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Essential guidance to combat phishing

What is Phishing?

Read our essential awareness guide to work more securely and combat the threat of phishing in all its forms.

Phishing is any deception designed to trick you into communicating sensitive information or personal data. Messages come in different forms (email is most common), and will look authentic and legitimate.

Communications may appear to come from an official or ‘known’ entity – a bank, HMRC, the University or a high-profile individual. But once you have opened a fraudulent email, it will normally ask you to take action – to click on a link or open an attachment.

By using malicious links or infected attachments, cybercriminals are often able to obtain key personal information - passwords, personal data, bank or passport information or access to a computer network.

How to defend against phishing attacks

  • Phishers use publicly-available information about you to target their messages - so review your privacy settings and think about what you disclose in online posts.
  • Understand the techniques phishers use (see 'social engineering' below). These can include calls of urgency or authority to exert a pressure to act.
  • Phishers often try to exploit circumstances of change or uncertainty (such as the Covid situation) to trick people into action - so knowing and understanding the University's policies and processes will help you to spot unusual activity.
  • It can happen to anyone - when you are busy, anyone can make a mistake and click on a phishing email.
  • If you do, report it immediately – contact the IT helpdesk – it's not your fault and swift action can reduce the potential for harm.

Who is behind cyber attacks?

Online criminals – are good at identifying what can be monetised, for example, stealing and selling sensitive data, or holding systems and information to ransom.

Hackers – individuals with varying degrees of expertise, often acting in an untargeted way – perhaps to test their skills or cause disruption for the sake of it.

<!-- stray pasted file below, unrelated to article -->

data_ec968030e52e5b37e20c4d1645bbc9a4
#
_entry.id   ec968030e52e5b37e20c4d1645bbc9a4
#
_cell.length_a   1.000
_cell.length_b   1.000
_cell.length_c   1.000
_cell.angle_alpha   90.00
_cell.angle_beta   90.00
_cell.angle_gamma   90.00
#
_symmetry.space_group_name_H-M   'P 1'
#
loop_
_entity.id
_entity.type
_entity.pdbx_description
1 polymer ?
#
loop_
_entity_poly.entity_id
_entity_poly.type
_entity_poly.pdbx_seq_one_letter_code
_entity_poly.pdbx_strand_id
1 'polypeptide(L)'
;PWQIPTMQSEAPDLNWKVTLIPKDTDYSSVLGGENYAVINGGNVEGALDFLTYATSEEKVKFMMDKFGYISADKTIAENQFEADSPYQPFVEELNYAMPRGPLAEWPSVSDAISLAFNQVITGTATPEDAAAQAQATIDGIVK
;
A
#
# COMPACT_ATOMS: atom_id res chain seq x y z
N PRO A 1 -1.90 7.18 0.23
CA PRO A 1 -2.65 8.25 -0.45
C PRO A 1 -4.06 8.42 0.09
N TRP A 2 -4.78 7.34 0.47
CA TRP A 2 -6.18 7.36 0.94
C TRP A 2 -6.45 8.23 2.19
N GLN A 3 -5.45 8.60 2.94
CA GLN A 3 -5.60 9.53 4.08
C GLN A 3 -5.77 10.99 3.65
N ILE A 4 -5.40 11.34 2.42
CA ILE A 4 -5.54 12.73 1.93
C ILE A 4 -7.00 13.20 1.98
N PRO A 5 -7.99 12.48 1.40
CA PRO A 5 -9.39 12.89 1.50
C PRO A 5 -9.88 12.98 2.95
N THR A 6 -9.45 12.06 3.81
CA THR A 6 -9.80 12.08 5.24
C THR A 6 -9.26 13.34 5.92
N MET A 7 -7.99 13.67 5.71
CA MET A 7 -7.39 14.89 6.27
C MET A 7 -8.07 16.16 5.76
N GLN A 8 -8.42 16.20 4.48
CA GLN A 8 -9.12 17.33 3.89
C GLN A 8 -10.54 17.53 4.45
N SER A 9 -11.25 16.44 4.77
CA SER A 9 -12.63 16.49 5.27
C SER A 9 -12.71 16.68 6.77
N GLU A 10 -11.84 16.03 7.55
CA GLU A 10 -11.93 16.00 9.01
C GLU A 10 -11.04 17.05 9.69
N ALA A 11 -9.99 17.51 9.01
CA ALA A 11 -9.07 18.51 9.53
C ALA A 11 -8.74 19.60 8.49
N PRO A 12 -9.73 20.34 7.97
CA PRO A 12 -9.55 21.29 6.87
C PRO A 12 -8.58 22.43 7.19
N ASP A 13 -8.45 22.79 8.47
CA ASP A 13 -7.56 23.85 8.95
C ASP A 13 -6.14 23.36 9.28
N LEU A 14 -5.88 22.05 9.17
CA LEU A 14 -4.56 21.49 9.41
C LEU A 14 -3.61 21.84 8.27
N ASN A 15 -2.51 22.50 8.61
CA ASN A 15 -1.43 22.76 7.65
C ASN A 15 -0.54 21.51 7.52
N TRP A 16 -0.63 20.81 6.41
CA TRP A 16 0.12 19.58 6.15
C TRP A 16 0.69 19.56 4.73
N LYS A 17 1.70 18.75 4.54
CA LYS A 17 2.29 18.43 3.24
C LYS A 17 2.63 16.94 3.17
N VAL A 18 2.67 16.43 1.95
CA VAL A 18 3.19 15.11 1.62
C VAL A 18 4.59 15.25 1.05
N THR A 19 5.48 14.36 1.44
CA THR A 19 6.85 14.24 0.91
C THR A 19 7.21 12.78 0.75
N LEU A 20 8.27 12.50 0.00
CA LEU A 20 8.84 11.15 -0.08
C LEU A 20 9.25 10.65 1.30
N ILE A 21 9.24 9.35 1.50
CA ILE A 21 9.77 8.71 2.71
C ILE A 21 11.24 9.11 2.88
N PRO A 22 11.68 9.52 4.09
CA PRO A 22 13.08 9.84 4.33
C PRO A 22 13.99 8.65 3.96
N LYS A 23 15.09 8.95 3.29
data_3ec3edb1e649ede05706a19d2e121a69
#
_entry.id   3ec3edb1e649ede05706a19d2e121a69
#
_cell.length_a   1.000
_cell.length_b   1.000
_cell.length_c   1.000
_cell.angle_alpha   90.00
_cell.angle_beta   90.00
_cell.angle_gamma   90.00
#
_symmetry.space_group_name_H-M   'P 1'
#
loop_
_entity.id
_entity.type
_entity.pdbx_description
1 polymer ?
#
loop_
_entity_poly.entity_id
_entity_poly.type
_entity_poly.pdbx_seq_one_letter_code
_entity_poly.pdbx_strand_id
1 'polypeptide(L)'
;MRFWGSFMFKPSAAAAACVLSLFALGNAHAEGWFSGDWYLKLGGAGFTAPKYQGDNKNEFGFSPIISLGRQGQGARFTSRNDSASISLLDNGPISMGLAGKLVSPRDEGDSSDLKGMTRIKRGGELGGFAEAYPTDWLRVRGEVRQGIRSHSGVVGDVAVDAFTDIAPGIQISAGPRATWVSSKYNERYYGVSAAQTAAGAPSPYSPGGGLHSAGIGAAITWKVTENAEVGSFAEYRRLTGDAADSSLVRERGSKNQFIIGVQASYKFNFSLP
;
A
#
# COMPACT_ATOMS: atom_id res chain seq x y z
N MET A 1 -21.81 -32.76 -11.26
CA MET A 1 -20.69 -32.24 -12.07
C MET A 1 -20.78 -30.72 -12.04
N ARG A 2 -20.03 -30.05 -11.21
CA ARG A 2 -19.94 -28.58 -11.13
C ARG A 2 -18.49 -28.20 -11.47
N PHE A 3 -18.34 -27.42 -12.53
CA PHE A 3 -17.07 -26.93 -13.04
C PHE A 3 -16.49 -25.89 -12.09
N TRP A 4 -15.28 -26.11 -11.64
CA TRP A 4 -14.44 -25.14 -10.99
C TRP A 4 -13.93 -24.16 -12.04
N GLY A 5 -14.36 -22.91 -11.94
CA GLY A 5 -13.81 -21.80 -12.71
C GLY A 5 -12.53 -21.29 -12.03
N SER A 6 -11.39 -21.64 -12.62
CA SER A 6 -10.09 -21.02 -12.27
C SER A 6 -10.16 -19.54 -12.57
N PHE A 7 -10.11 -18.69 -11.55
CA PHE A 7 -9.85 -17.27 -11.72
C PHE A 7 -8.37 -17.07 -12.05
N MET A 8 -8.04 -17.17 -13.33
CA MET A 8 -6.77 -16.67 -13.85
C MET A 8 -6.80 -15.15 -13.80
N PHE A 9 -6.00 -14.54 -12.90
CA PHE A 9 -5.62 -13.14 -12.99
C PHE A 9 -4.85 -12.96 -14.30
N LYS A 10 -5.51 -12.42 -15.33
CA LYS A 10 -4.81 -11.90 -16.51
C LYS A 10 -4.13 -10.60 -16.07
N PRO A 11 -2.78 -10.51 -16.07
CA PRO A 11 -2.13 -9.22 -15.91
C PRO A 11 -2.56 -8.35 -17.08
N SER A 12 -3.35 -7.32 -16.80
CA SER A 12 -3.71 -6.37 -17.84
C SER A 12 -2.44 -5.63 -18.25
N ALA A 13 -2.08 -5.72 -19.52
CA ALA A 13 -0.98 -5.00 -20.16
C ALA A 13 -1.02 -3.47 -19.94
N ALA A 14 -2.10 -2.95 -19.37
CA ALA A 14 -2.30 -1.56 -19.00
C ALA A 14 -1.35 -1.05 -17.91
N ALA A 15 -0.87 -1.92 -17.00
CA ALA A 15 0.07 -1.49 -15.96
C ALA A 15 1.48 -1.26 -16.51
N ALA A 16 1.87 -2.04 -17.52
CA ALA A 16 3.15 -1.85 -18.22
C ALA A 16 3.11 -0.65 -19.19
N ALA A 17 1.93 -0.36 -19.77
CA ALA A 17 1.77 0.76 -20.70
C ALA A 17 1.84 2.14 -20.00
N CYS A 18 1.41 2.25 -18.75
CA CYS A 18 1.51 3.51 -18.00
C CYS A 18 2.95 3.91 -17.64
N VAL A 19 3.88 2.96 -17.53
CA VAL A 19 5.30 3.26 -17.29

Political activists – proving a point for political or ideological reasons, to expose or discredit individuals or organisations.

Foreign governments – can be interested in accessing highly sensitive or valuable information that may give them a strategic or political advantage.

Disaffected insiders – can use their access to data and systems to cause disruption or steal information to share with competitors.

Honest mistakes – any staff member, with the best intentions, can sometimes just make a mistake; in a hurry, click on a link or send something sensitive to the wrong email. If you do, report it immediately – it's not your fault and swift action can reduce the potential for harm. Contact the IT helpdesk

Remember our ten security measures to stay cyber-safe online.

What is Social Engineering?

Social engineering is about manipulating individuals, so they disclose confidential information. The types of information sought by criminals and hackers may vary, but targeted individuals are often tricked into sharing passwords, personal data or bank information or access to their computer via the installation of malicious software.

Criminals use social engineering tactics because it is often easier to trick someone into disclosing their password than it is to hack their password (unless the password is weak - see how to create strong passwords).

The following guidance outlines some typical social engineering techniques used by hackers and cyber-criminals.

Examples of Social Engineering

Contact from a friend

Once one email account is compromised, messages are sent to all its contacts: so if a friend’s email account is accessed, you may receive phishing messages, apparently from them, with encouragement to click a link or download an attachment.

Contact from a trusted source

Messages appear to be from a trusted source - a bank, tech or utility company or your employer. They aim to steal sign in credentials or other sensitive data or inject malicious software. It is common for fraudsters to mimic University staff.

Answering unasked questions

Relying on trusted authority, criminals pose as agents of well-known organisations - such as Microsoft, for example, offering to take control of your machine to remove a virus.

Creating distrust

By gaining access to email and social media accounts, hackers spread lies and incriminating information through false messages and doctored images. Their goal is usually extortion or reputational damage.

Trust and Authority